It is unlawful for any person to use scripts or other automated means to register for multiple electronic mail accounts or online user accounts from which to transmit to a protected computer, or enable another person to transmit to a protected computer, a commercial electronic mail message that is unlawful under subsection (a).
(3) Relay or retransmission through unauthorized access
It is unlawful for any person knowingly to relay or retransmit a commercial electronic mail message that is unlawful under subsection (a) from a protected computer or computer network that such person has accessed without authorization.
(c) Supplementary rulemaking authority
The Commission shall by regulation, pursuant to section 7711 of this title—
(1) modify the 10-business-day period under subsection (a)(4)(A) orsubsection (a)(4)(B), or both, if the Commission determines that a different period would be more reasonable after taking into account—
(A) the purposes of subsection (a);
(B) the interests of recipients of commercial electronic mail; and
(C) the burdens imposed on senders of lawful commercial electronic mail; and
(2) specify additional activities or practices to which subsection (b) applies if the Commission determines that those activities or practices are contributing substantially to the proliferation of commercial electronic mail messages that are unlawful under subsection (a).
(d) Requirement to place warning labels on commercial electronic mail containing sexually oriented material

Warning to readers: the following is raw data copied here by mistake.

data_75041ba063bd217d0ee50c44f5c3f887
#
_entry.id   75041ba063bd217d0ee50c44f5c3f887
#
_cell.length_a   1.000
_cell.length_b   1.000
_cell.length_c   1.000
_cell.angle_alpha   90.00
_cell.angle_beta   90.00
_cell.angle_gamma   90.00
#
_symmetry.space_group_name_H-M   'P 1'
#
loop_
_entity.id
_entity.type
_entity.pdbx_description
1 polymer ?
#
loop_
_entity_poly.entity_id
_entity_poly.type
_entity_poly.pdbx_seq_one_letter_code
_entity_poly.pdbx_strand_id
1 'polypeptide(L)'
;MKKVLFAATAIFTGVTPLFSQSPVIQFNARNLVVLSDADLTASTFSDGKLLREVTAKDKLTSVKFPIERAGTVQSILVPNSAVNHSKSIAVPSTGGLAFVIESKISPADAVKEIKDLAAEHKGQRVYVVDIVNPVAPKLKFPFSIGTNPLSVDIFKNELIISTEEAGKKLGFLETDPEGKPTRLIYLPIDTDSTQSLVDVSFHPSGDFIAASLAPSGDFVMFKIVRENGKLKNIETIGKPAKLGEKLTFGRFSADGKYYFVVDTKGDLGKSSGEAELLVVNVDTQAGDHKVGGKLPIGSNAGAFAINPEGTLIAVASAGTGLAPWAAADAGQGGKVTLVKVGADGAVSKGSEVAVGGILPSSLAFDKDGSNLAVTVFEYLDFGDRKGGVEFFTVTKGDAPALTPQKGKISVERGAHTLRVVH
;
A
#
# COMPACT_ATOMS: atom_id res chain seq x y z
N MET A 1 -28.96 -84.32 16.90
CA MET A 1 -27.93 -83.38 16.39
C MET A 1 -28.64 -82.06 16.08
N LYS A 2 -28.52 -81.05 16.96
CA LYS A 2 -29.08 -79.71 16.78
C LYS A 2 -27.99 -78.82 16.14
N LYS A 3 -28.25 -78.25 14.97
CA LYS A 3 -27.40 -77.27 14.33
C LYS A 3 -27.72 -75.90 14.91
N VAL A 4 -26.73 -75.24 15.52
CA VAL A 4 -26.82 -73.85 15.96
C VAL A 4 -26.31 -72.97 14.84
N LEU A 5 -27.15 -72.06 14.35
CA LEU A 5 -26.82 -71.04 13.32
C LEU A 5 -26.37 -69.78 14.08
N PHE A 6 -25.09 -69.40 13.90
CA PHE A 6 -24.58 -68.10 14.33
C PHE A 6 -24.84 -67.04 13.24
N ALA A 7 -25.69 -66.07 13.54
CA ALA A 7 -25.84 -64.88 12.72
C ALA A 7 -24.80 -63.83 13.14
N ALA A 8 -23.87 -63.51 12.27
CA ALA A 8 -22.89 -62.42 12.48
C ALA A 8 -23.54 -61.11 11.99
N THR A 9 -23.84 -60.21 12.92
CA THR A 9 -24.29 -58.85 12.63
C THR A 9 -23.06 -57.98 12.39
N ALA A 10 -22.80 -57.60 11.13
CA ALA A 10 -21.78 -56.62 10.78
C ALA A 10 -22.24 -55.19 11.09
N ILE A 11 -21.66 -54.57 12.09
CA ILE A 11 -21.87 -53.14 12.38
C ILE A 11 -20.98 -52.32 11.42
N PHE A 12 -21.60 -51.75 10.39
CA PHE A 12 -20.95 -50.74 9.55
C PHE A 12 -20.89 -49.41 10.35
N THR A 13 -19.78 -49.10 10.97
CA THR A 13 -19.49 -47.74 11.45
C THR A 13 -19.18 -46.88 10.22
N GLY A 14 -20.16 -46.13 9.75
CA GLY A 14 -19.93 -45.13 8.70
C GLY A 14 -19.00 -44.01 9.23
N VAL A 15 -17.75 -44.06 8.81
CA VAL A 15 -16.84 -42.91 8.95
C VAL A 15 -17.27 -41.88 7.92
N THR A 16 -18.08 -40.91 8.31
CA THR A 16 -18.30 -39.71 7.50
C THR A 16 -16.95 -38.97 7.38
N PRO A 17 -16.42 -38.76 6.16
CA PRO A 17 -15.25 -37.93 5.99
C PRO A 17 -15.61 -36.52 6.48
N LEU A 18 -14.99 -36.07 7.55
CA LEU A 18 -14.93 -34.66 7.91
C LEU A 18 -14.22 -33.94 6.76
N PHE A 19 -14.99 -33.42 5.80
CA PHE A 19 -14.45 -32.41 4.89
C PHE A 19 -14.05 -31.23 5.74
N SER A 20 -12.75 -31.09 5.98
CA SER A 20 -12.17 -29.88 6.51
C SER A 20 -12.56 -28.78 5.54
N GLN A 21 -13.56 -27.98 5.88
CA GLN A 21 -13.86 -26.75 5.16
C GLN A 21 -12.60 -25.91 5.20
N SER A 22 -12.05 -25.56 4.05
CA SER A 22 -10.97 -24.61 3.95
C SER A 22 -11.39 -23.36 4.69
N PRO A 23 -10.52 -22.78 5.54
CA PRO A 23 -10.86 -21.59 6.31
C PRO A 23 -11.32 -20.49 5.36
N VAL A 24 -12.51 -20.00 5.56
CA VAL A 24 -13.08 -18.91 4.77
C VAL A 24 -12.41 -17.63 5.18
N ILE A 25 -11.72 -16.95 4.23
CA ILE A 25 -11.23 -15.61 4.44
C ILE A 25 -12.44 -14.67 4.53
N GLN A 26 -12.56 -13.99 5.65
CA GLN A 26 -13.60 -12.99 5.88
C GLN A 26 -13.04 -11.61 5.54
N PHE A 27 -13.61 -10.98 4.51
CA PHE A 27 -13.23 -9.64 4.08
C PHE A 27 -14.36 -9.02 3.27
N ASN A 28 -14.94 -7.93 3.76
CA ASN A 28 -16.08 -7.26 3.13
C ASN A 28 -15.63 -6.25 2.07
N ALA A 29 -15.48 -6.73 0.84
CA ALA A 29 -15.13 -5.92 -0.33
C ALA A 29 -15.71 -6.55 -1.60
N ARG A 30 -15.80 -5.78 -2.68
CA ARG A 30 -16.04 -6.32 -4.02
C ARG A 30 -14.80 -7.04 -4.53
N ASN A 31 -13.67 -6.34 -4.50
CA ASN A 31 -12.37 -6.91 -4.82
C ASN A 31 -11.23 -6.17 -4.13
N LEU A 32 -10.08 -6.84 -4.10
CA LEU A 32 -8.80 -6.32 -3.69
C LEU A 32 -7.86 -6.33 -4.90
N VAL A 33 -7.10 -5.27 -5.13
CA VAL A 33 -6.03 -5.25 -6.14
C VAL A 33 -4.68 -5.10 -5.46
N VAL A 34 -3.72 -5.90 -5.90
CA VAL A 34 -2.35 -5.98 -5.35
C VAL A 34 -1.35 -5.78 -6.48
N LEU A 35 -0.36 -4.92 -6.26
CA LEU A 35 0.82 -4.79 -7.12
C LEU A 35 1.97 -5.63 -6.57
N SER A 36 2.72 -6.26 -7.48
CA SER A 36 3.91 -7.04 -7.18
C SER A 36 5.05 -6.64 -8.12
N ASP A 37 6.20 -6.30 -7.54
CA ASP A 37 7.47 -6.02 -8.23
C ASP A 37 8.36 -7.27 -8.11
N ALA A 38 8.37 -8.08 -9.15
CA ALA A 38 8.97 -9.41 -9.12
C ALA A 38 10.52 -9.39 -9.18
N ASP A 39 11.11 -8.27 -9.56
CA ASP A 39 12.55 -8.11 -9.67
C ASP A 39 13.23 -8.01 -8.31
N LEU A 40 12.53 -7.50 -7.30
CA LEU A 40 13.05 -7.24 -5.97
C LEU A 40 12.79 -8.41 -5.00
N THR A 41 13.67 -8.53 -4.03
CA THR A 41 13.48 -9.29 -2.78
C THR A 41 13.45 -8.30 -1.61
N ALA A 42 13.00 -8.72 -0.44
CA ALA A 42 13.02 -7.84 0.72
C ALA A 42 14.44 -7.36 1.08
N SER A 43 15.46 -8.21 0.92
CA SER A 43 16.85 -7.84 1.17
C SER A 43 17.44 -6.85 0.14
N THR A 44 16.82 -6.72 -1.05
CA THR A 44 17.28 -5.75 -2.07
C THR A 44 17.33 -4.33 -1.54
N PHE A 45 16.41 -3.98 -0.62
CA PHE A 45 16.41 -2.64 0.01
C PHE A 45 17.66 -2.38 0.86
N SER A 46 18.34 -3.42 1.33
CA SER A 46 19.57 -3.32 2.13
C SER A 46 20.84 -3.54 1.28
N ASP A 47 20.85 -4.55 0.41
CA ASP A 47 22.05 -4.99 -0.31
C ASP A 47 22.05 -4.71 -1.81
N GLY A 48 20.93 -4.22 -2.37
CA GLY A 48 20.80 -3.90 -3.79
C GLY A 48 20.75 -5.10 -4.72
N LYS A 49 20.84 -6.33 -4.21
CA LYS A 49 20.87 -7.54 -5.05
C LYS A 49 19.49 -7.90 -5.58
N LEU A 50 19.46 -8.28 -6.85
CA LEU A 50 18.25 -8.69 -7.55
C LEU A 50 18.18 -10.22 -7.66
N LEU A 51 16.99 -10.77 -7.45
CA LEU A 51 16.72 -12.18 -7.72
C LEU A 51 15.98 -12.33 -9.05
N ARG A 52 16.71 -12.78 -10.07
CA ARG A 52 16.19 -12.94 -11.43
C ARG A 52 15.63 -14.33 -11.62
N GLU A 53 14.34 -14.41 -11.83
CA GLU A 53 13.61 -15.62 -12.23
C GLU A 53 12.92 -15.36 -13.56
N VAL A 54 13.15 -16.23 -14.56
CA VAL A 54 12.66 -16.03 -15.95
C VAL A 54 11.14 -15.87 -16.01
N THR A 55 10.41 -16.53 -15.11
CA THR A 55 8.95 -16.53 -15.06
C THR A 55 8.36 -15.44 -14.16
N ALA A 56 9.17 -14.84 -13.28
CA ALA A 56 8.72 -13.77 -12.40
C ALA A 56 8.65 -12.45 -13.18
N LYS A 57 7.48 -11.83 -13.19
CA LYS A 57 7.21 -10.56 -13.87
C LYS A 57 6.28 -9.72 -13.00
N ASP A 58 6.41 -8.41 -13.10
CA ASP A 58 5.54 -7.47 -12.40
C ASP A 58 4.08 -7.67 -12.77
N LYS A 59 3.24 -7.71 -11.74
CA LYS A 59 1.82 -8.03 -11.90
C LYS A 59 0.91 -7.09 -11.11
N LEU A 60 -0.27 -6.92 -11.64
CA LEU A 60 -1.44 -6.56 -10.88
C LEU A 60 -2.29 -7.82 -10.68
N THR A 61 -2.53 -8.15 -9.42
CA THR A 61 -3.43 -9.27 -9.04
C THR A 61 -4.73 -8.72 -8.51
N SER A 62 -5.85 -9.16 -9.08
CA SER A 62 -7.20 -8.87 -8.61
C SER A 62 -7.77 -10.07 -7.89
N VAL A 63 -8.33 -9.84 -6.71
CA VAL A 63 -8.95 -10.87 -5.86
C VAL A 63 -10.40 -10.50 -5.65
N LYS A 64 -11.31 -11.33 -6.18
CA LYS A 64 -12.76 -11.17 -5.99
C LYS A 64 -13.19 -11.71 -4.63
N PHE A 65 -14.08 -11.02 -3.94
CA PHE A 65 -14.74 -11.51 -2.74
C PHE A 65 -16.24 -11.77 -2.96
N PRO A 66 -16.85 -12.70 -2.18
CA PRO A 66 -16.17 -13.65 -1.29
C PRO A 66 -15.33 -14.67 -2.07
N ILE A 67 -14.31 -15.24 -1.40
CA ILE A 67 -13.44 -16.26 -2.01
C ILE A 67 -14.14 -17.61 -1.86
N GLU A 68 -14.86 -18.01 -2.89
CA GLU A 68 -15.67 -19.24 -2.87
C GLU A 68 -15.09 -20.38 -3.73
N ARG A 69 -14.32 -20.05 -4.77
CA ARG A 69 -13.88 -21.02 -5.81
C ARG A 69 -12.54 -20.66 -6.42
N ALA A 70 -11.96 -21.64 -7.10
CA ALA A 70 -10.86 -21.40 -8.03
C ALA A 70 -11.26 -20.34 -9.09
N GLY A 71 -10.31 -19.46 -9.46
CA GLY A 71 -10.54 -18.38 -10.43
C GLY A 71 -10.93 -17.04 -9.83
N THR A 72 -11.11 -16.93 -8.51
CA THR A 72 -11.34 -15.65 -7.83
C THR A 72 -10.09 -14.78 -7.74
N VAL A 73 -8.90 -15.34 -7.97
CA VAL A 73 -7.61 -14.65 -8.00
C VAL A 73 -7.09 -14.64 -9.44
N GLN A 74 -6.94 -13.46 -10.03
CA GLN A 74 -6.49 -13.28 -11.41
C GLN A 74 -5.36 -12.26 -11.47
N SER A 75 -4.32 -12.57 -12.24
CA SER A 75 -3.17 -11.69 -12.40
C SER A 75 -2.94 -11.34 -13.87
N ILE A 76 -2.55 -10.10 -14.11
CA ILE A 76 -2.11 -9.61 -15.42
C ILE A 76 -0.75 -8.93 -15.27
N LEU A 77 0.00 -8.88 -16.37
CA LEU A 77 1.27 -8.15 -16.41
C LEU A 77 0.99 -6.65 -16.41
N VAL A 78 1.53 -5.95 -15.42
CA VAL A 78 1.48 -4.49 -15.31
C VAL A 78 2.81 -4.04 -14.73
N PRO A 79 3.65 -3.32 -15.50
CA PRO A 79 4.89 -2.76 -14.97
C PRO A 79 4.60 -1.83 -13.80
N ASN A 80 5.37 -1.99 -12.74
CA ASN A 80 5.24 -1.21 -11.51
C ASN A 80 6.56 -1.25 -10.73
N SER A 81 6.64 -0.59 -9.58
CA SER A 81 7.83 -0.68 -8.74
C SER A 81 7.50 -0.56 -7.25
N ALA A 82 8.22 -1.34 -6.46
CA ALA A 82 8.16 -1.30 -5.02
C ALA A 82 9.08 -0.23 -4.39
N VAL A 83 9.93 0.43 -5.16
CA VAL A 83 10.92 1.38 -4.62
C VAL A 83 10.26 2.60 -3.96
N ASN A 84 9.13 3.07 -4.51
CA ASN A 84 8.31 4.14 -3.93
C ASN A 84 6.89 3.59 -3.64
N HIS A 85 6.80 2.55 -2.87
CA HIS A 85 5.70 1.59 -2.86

(1) In general
No person may initiate in or affecting interstate commerce the transmission, to a protected computer, of any commercial electronic mail message that includes sexually oriented material and—
(A) fail to include in subject heading for the electronic mail message the marks or notices prescribed by the Commission under this subsection; or
(B) fail to provide that the matter in the message that is initially viewable to the recipient, when the message is opened by any recipient and absent any further actions by the recipient, includes only—
(i) to the extent required or authorized pursuant to paragraph (2), any such marks or notices;
(ii) the information required to be included in the message pursuant to subsection (a)(5); and
(iii) instructions on how to access, or a mechanism to access, the sexually oriented material.
(2) Prior affirmative consent
Paragraph (1) does not apply to the transmission of an electronic mail message if the recipient has given prior affirmative consent to receipt of the message.
(3) Prescription of marks and notices
Not later than 120 days after December 16, 2003, the Commission in consultation with the Attorney General shall prescribe clearly identifiable marks or notices to be included in or associated with commercial electronic mail that contains sexually oriented material, in order to inform the recipient of that fact and to facilitate filtering of such electronic mail. The Commission shall publish in the Federal Register and provide notice to the public of the marks or notices prescribed under this paragraph.
(4) Definition
In this subsection, the term “sexually oriented material” means any material that depicts sexually explicit conduct (as that term is defined in section 2256 of title 18), unless the depiction constitutes a small and insignificant part of the whole, the remainder of which is not primarily devoted to sexual matters.
(5) Penalty
Whoever knowingly violates paragraph (1) shall be fined under title 18, or imprisoned not more than 5 years, or both.

Source

(Pub. L. 108–187, § 5,Dec. 16, 2003, 117 Stat. 2706.)
References in Text

This chapter, referred to in subsec. (a)(4)(A)(iv), was in the original “this Act”, meaning Pub. L. 108–187, Dec. 16, 2003, 117 Stat. 2699, which is classified principally to this chapter. For complete classification of this Act to the Code, see Short Title note set out under section 7701 of this title and Tables.

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16 CFR - Commercial Practices

16 CFR Part 316 - CAN-SPAM RULE